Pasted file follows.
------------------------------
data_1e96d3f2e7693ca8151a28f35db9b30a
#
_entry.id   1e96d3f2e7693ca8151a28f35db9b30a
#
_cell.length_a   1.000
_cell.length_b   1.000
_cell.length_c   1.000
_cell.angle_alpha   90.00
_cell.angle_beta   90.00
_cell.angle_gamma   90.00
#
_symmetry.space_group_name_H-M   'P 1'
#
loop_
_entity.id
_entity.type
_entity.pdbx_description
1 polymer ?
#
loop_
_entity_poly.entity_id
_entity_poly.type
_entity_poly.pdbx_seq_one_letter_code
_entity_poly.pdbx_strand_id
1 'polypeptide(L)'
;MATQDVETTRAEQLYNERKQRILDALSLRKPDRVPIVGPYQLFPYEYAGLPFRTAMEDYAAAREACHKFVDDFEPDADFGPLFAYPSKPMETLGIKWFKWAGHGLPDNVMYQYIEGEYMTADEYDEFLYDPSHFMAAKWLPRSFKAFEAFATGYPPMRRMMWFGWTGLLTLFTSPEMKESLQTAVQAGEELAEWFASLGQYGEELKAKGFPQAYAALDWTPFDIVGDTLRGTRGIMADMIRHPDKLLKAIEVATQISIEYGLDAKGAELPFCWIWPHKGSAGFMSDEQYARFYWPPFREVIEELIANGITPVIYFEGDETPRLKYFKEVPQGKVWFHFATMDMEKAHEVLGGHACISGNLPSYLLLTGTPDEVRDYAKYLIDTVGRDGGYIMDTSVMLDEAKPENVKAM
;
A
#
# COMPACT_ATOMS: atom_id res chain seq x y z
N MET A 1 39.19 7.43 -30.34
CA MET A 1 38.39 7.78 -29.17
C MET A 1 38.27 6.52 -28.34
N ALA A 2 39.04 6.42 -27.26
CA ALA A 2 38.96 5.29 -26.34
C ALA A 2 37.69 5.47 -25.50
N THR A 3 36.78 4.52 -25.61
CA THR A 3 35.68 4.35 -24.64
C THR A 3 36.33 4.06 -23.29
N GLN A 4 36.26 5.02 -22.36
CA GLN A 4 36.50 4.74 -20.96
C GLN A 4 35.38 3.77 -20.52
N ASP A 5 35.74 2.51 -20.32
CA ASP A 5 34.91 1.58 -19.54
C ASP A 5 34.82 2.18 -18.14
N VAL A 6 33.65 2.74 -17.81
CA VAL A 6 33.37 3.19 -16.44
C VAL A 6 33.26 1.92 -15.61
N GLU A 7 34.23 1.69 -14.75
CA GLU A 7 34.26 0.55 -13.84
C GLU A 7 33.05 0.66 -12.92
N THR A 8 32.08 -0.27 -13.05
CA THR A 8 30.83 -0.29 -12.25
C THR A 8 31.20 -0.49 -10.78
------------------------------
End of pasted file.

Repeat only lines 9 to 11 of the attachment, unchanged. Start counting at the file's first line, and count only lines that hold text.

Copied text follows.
_cell.angle_beta   90.00
_cell.angle_gamma   90.00
#